Every year Mercer, one of the world’s largest HR consultancy firms, releases its Quality of Living Index, which looks at which cities provide the best quality of life.
The ranking is one of the most comprehensive of its kind and is carried out annually to help multinational companies and other employers to compensate employees fairly when placing them on international assignments, according to Mercer.
London and New York do not make it anywhere near the top of the list.
Looking at 450 cities across the world, Mercer takes into account the following metrics to judge which cities made the list for the best quality of life:
- Political and social environment (political stability, crime, law enforcement)
- Economic environment (currency-exchange regulations, banking services)
- Socio-cultural environment (media availability and censorship, limitations on personal freedom)
- Medical and health considerations (medical supplies and services, infectious diseases, sewage, waste disposal, air pollution)
- Schools and education (standards and availability of international schools)
- Public services and transportation (electricity, water, public transportation, traffic congestion)
- Recreation (restaurants, theatres, cinemas, sports and leisure)
- Consumer goods (availability of food/daily consumption items, cars)
- Housing (rental housing, household appliances, furniture, maintenance services)
- Natural environment (climate, record of natural disasters)
Here are the top 21 cities on the planet, according to Mercer.
Lianna Brinded contributed to an earlier version of this post.
21. Perth, Australia — Australia has some of the highest quality of living worldwide. The Western Australian city is home to some of the country’s most beautiful beaches.
T=19. Hamburg, Germany — The major port city in northern Germany is the second largest of its kind in the country. It has become a centre for media and industry and is home to the world’s second oldest bank: Berenberg Bank.
T=19. Ottawa, Canada — This city is considered the most educated in Canada with its wealth of post-secondary, research, and cultural institutions. It also has low unemployment and parts of the city are a UNESCO World Heritage Site.
18. Luxembourg City, Luxembourg — The tiny European country, which borders Belgium, France, and Germany, is incredibly wealthy and violent crime is very low. Luxembourg’s capital moves up from 21st in last year’s ranking.
T=16. Toronto, Canada — Home to the iconic CN Tower, Toronto is Canada’s financial capital. It is also home to some of Canada’s five largest banks. It has a growing entertainment scene and hosts the famous Toronto Film Festival every year.
T=16. Melbourne, Australia — The coastal city is one of the best places in the world for education and healthcare, according to Mercer. Its position in the ranking is unchanged from last year.
15. Wellington, New Zealand — The second most populous city in New Zealand, and the nation’s political centre, Wellington is another city with an unchanged ranking in 2018.
14. Bern, Switzerland — According to Mercer, Bern is the second safest city in the world.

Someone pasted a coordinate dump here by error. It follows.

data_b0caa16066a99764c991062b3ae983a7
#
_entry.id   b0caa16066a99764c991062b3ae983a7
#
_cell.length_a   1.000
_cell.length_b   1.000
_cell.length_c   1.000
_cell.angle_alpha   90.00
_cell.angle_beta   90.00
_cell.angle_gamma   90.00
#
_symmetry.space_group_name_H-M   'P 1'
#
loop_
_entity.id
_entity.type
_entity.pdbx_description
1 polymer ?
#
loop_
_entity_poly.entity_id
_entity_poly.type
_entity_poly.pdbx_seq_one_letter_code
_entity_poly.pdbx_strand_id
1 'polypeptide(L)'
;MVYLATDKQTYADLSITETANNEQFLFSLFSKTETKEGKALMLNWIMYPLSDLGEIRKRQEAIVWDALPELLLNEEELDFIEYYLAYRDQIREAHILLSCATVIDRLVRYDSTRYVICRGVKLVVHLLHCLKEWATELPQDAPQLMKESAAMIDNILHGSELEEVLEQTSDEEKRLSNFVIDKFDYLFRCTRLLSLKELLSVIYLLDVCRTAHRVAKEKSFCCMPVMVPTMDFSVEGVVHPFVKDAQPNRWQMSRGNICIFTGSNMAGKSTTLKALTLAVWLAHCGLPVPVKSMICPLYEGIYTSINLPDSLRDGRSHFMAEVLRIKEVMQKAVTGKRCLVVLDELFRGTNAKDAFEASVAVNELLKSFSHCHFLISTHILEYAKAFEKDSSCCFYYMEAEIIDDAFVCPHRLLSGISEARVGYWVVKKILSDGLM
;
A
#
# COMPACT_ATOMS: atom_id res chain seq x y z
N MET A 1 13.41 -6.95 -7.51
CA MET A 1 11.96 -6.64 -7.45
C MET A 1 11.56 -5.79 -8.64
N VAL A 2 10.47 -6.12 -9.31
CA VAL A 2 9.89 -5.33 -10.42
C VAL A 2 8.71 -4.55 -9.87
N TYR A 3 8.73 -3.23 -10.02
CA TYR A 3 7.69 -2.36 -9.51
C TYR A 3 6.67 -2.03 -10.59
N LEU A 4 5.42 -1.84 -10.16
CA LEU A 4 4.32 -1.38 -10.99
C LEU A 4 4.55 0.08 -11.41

13. Berlin, Germany — Germany’s capital has an excellent of quality of life — with good employment opportunities, a high standard of housing, good personal safety, and tonnes of recreational activities.
12. Amsterdam, Netherlands — Amsterdam combines modern and urban life with relaxed attitudes toward recreation and leisure, and is unchanged in its position from 2017.
T=10. Sydney, Australia — Australia’s financial hub, and its most internationally recognisable city, Sydney has a burgeoning cultural scene and some of the country’s best restaurants.
T=10. Basel, Switzerland — Despite being less well known than the likes of Geneva and Zurich, Basel is still a great place to live for its around 165,000 citizens.
9. Copenhagen, Denmark — The city was recently dubbed one of the happiest places to live on earth, and it’s not hard to see why. Originally a fishing village, Copenhagen has grown into a city with an amazing culinary scene and relaxed pace of life.
8. Geneva, Switzerland — Home to many of the world’s most important organisations, including the World Health Organisation, World Trade Organisation, and the World Economic Forum, Geneva is unmoved in 2018’s ranking.
7. Frankfurt, Germany — The commerce-centric city is home to some of the world’s most famous trade shows, including the Frankfurt Motor Show. It is also a hive for professional services jobs, and lobbyists from the city are currently trying to attract London workers moving out of the UK after Brexit to Frankfurt.
6. Düsseldorf, Germany — Usually known as an industrial and commercial centre, Dusseldorf also has a vibrant fashion industry and art scene, which helps push it up Mercer’s list.
5. Vancouver, Canada — The Pacific coast city is a cultural melting pot, attracting immigration from all across Asia. This helps create a thriving cultural scene in Canada’s most densely populated city.
T=3. Munich, Germany — Germany’s second most recognisable city globally keeps the same ranking as in 2017, thanks to its strong economy, and all round quality of life.
T=3. Auckland, New Zealand — Another Antipodean city on the list, Auckland is built around two large harbours and nearly tops the list again with its well-balanced economy, idyllic environment, and high levels of personal safety.
2. Zurich, Switzerland — Switzerland’s biggest commercial centre, and the home of the country’s famous financial industry, Zurich has everything needed for a great quality of life, although it is notoriously expensive.
1. Vienna, Austria — The best place in the world to live, according to Mercer, is Austria’s capital. Home to a great arts scene, amazing restaurants, and excellent healthcare, Vienna is hard to beat.
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